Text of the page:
The trial court fixed defendant's child support payments pursuant to the guidelines, which the court calculated to be $206 per week. In making this calculation, the court accorded to plaintiff income of $67,787. This income was substantially larger than plaintiff's income from the previous year, when she had earned $44,553. The court attributed to defendant income totaling $80,979, consisting of his base salary of $65,000, a $400 monthly car allowance, and interest on an inheritance. When calculating defendant's deduction for his child from his second marriage, the court attributed to defendant's second wife income of $79,113, representing her earnings from her last W-2 statement. However, these earnings were unusually low because she had been on maternity leave that year. Defendant acknowledged that his second wife was expected to earn $120,000 the next year when employed full-time, and presented proofs in support of that position.

The trial court also ordered that plaintiff be responsible for the first $250 of unreimbursed medical expenses, including orthodontic care, eyeglasses, and ophthalmology care for each child and that the parties share the balance of the unreimbursed medical expenses equally. The order denied plaintiff's requests for extraordinary and extracurricular expenses and counsel fees. The court denied plaintiff's request that defendant be compelled to contribute to the children's anticipated college expenses as premature.

On appeal, plaintiff maintains that she should receive more support than the guidelines allow because the PSA had awarded her child support in excess of the guidelines and because defendant's financial circumstances with his new wife are better than hers. Plaintiff argues that the trial court should have imputed income to defendant, that the income of defendant's wife was underreported, and that the court miscalculated the interest on defendant's inheritance.


At the outset, we note that changed circumstances warrant a modification of a child support award. Lepis v. Lepis, 83 N.J. 139, 146 (1980). Here, the birth of defendant's child with his second wife constituted a change in circumstances warranting judicial review of the existing support award. See Martinez v. Martinez, 282 N.J. Super. 332, 341-42 (Ch. Div. 1995). Plaintiff's increase in income from $44,553 in 2006 to $67,787 in 2007 constituted another changed circumstance. Further, the parties had agreed in the PSA that "[t]he expiration of three years shall be prima facie proof of changed circumstances thereby triggering the renegotiation of the child support obligation." Due to these changed circumstances, the trial court was required to recalculate the child support award.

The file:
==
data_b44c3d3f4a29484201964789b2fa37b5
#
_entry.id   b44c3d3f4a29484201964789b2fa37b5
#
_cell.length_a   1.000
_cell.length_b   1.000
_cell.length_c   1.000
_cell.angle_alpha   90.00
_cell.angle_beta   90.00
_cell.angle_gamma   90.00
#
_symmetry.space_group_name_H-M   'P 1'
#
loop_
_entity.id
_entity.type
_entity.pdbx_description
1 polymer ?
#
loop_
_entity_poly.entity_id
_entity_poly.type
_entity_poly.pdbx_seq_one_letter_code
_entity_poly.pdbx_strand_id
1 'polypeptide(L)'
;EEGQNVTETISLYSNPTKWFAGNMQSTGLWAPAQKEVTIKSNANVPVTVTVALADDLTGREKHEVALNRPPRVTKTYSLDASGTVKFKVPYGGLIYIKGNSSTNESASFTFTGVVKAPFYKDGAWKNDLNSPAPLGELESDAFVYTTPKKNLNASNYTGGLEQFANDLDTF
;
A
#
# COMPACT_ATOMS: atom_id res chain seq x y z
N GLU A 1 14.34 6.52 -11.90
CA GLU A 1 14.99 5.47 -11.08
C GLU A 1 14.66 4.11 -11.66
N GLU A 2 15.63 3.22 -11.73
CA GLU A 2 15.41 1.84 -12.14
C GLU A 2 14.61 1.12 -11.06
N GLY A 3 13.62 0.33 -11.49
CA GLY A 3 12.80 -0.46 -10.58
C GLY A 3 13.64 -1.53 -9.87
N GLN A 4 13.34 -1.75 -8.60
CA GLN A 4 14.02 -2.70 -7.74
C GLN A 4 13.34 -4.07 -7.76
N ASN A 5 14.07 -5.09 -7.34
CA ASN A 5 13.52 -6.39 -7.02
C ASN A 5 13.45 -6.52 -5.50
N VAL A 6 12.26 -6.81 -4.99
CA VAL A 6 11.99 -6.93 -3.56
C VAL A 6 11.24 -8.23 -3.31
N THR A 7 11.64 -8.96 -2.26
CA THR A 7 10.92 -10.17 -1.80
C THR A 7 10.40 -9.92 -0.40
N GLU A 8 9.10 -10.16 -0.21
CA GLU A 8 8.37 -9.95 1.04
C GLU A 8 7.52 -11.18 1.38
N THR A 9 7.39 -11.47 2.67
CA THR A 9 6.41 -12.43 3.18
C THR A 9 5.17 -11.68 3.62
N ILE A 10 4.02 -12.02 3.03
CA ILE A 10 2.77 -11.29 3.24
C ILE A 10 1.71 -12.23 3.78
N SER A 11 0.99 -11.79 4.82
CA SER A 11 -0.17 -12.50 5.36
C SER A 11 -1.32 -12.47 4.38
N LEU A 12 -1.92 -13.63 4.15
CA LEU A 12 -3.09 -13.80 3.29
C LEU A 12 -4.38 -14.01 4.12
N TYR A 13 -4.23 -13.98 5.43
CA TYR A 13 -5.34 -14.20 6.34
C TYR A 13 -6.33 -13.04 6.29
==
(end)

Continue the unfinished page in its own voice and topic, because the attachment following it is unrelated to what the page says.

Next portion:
The trial court properly referred to the guidelines in modifying the child support award. The income of the parties fell squarely within the guidelines. See Child Support Guidelines, Pressler, Current N.J. Court Rules, Appendix IX-A to R. 5:6A at 2334 (2009) (providing that the guidelines apply to all actions to fix or modify child support applications except where the obligor falls within U.S. poverty guidelines or the parents' combined income exceeds $187,200). When modifying support orders, the court must apply the guidelines, which "may be modified or disregarded by the court only where good cause is shown." R. 5:6A. Support payments that are fixed or modified in accordance with the guidelines are presumptively correct, although their application is subject to a number of factors. Child Support Guidelines, Pressler, Current N.J. Court Rules, Appendix IX-A to R. 5:6A at 2315 (2009). Where injustice would result from their application in a specific case or where good cause exists to disregard them, the guidelines do not apply. Ibid. "The guidelines should not be altered unless [a party] has rebutted the presumption 'that an award based on the guidelines [is] the correct amount of child support, [or has established] that injustice would result' from their strict application." Lozner v. Lozner, 388 N.J. Super. 471, 482 (App. Div. 2006) (alterations in original) (quoting Pressler, Current N.J. Court Rules, Appendix IX-A to R. 5:6A at 2237 (2007)).